Boris Johnson: Intelligence questions raise trust issue again

Boris Johnson Image copyright Reuters

Can he be trusted? It's the first question we asked Boris Johnson when he eventually took questions at the start of this campaign.

The questions that many of his colleagues aren't quite sure about. And of course, the question that the front runner to become prime minister in a few weeks answers heartily, yes of course.

But when it comes to the most sensitive matters of state, maybe it is not quite so straightforward.

There were issues about the sharing of intelligence with Boris Johnson when was foreign secretary, particularly in his first few months in the job, sources have told the BBC

It is understood that Theresa May and some in the intelligence community had worries about his ability to keep information confidential.

And the tension went back as far as the time when he was Mayor of London and she was home secretary, when one source claims he angered her by inadvertently revealing confidential information before it was due to be made public.

Once he was in government, on occasion Downing Street would even convene smaller meetings, or "pre-meets", to discuss sensitive subjects rather than include him as foreign secretary, a senior figure has told me.

You can read my colleague Gordon Corera's full story on what happened here.

Mr Johnson's campaign team denies there was ever a problem while Mr Johnson himself has said it is "not true" that anything was withheld.

But one of his allies confides "it was obvious there were concerns on issues from early on" and suggests "there was a constant question of whether he was really seeing everything" - the full intelligence picture that he would be entitled to in his role as Foreign Secretary.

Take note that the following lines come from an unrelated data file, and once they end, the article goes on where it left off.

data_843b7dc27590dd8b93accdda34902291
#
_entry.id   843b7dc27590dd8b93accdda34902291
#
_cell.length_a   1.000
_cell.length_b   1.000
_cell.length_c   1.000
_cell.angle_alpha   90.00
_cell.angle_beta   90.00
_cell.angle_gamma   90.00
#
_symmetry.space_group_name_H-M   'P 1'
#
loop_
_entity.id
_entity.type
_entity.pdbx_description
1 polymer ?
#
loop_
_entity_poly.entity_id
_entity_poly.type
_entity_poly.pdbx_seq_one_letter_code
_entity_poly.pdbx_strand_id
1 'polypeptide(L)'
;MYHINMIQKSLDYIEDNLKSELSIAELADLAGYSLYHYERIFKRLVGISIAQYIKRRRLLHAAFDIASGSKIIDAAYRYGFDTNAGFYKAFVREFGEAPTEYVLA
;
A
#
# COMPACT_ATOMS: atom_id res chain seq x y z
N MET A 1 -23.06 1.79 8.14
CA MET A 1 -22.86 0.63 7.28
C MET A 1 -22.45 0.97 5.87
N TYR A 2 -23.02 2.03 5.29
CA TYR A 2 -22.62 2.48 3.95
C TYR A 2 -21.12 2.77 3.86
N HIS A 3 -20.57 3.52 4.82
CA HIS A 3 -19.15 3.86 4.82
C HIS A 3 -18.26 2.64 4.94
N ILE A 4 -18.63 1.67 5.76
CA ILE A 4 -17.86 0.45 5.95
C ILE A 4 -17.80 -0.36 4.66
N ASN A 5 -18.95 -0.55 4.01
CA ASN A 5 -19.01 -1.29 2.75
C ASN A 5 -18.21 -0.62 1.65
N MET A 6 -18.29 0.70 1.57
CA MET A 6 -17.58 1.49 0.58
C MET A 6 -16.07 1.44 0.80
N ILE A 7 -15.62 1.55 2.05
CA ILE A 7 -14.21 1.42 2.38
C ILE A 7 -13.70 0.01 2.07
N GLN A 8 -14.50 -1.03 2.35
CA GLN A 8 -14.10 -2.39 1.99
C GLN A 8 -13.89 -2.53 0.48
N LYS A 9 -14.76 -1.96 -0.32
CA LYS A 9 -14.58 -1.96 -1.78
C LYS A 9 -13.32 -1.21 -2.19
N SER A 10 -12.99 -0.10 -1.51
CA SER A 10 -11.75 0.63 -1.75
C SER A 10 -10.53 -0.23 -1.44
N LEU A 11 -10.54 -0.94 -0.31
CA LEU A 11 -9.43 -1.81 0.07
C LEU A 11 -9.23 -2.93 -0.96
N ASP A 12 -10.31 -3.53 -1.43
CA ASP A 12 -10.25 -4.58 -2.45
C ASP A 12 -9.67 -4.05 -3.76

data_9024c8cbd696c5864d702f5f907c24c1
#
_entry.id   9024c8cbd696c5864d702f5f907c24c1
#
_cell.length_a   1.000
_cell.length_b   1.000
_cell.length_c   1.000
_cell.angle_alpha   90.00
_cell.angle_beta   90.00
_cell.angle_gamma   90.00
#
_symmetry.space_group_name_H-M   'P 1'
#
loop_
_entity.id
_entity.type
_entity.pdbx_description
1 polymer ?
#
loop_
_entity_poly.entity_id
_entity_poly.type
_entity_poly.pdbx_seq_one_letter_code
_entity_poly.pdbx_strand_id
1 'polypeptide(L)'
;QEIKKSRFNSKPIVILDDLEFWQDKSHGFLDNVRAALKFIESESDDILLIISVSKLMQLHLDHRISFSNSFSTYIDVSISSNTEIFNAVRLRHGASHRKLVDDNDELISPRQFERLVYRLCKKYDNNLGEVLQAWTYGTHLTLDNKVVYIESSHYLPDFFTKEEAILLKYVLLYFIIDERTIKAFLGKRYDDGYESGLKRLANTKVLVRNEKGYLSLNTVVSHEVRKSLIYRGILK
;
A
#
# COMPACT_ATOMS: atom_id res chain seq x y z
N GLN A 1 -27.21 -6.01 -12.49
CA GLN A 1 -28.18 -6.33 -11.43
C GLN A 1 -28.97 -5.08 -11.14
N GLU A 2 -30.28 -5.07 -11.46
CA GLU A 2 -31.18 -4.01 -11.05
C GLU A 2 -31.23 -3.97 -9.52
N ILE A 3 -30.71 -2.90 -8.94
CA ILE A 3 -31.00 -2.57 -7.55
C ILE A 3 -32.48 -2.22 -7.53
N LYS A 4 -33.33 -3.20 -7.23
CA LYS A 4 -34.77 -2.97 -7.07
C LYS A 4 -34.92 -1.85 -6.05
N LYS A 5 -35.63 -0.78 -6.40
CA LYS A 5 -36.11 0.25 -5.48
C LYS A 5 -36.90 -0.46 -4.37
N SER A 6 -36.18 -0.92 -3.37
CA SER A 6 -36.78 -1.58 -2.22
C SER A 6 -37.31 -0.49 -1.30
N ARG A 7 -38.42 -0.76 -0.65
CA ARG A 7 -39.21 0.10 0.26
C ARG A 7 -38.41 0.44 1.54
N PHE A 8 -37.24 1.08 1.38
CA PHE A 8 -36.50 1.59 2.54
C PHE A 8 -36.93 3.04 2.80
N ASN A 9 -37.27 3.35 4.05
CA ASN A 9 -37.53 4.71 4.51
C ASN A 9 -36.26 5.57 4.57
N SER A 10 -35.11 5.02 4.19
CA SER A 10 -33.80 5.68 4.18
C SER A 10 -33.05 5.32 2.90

It's said that he worried constantly about being cut out. But, this is not just about the keeping of secrets, but Theresa May's desire to keep political control.

It's suggested that the real issue was a lack of trust and hostility between Mr Johnson and Theresa May. One source believes Mr Johnson was excluded from seeing some sensitive information because there was a hostile relationship between him and Downing Street, not because of reservations from the intelligence services.

And they suggest that despite early doubts among the security services about him, they eased over time and by the time he left his post, they had good relations.

Another senior figure closely involved at the time blames a mixture of factors for the situation, citing Mr Johnson's perceived lack of discipline, nervousness among the intelligence community, and hostility between him and Theresa May.

Ballot papers have now started landing on Tory members doormats. These revelations aren't likely to dim the zeal of some of Mr Johnson's ardent supporters.

He is one of an unusual breed of politicians who is admired, perhaps as much, because of his flaws as despite them.

But for those who doubt him, it's another area of concern, another tension any new prime minister could ill afford.

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